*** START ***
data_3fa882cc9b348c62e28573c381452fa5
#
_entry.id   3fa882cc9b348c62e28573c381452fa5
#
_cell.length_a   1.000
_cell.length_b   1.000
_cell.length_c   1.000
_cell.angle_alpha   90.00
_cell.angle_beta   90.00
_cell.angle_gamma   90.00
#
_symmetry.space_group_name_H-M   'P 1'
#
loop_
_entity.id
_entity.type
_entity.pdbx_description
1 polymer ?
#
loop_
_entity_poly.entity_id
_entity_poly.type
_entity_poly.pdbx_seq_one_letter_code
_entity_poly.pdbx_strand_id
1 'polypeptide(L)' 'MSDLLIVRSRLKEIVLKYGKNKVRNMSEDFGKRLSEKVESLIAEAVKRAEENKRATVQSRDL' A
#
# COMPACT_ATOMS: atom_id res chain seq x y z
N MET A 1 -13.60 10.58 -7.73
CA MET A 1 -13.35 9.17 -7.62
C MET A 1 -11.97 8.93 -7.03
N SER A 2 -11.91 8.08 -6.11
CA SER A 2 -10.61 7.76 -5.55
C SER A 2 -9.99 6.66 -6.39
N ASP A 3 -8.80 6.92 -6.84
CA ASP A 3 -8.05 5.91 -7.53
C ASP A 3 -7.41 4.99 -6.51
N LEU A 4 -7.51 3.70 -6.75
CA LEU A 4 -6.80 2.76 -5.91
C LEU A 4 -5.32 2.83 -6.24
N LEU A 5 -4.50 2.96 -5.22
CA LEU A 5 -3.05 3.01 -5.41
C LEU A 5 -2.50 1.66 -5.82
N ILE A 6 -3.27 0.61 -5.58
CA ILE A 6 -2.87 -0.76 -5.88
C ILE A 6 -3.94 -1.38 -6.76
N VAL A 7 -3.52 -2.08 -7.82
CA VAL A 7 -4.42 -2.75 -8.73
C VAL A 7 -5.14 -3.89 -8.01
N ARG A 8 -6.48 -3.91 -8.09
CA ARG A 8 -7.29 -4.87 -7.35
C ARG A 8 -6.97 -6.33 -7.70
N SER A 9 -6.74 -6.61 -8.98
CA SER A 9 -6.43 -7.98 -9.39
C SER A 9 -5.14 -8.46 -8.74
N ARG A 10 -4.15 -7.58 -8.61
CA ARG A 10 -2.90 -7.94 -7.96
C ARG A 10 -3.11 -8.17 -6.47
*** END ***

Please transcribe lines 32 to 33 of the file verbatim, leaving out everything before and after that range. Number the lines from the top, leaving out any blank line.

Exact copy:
CA SER A 2 -10.61 7.76 -5.55
C SER A 2 -9.99 6.66 -6.39